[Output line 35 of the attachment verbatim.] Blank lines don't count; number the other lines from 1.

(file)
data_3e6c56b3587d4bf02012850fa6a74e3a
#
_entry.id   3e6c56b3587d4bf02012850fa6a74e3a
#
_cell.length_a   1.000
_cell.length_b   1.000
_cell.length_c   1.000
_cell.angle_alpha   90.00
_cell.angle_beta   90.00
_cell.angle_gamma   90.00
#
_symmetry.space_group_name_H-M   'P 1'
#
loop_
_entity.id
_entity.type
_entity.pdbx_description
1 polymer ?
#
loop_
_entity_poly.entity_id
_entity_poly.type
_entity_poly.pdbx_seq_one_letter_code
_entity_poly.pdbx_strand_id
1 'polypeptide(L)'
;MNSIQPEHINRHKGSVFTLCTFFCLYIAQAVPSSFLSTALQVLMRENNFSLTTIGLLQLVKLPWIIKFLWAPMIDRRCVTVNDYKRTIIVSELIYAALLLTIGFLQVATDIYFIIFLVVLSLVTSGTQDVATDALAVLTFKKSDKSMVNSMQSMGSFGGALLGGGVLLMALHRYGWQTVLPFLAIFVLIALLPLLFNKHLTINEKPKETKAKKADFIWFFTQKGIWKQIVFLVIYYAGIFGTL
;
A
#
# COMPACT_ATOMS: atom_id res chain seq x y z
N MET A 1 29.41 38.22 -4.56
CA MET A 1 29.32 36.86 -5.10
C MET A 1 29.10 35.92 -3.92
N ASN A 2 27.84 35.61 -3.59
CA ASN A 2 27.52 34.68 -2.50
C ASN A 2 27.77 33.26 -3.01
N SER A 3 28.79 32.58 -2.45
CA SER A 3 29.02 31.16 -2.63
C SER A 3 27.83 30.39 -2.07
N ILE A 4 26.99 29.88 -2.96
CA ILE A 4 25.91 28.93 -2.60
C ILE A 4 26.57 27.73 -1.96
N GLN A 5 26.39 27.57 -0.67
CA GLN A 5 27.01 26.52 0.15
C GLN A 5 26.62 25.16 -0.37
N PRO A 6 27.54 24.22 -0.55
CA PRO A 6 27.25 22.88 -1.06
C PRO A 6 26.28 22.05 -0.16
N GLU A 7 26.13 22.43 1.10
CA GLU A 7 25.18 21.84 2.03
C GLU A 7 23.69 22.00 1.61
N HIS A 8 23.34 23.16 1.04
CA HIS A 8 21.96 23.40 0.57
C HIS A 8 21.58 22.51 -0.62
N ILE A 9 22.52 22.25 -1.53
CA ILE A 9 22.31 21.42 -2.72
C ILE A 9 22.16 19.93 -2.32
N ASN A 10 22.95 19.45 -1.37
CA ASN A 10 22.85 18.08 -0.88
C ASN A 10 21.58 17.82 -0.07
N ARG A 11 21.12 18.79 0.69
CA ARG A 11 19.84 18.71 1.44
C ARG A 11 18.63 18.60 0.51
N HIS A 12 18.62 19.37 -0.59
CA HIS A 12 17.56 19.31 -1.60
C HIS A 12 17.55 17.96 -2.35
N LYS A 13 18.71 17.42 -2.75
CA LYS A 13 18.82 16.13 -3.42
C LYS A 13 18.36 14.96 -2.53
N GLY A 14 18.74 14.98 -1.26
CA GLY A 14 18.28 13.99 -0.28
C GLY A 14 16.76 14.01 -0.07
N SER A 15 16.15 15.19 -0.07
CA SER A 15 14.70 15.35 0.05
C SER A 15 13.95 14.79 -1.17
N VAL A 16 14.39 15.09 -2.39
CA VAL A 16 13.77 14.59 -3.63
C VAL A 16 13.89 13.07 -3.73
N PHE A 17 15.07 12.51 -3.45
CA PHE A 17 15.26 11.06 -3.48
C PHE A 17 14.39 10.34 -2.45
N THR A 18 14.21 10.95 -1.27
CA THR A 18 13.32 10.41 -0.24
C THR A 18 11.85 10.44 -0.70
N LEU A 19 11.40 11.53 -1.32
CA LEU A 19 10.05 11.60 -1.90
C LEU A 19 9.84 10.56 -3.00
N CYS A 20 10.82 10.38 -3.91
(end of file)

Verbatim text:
CA ASN A 2 27.52 34.68 -2.50